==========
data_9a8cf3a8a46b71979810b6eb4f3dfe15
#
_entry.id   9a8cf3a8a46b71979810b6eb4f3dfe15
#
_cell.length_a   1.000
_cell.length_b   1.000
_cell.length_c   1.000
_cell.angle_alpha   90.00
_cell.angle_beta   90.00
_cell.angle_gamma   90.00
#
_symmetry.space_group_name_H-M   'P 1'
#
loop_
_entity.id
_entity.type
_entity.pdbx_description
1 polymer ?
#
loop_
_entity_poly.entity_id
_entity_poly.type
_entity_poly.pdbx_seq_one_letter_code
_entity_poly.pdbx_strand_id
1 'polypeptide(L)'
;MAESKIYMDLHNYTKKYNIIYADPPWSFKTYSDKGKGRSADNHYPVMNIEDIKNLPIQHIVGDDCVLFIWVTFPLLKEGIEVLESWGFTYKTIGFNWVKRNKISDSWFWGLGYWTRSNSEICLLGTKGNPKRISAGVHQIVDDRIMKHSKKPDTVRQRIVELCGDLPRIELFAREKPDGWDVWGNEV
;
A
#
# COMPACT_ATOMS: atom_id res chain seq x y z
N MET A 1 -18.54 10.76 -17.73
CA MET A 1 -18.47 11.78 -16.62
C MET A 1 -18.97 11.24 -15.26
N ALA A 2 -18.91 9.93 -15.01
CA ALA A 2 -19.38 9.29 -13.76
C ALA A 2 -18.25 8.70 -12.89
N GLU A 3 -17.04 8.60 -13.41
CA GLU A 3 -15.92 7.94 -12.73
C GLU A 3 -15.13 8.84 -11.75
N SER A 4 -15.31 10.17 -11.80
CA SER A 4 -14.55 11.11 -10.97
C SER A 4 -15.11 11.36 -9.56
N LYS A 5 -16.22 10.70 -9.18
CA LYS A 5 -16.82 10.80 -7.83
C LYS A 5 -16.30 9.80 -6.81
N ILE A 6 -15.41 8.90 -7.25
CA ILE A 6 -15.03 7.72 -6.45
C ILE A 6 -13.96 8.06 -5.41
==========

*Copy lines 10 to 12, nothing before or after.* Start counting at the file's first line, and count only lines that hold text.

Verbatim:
_cell.angle_gamma   90.00
#
_symmetry.space_group_name_H-M   'P 1'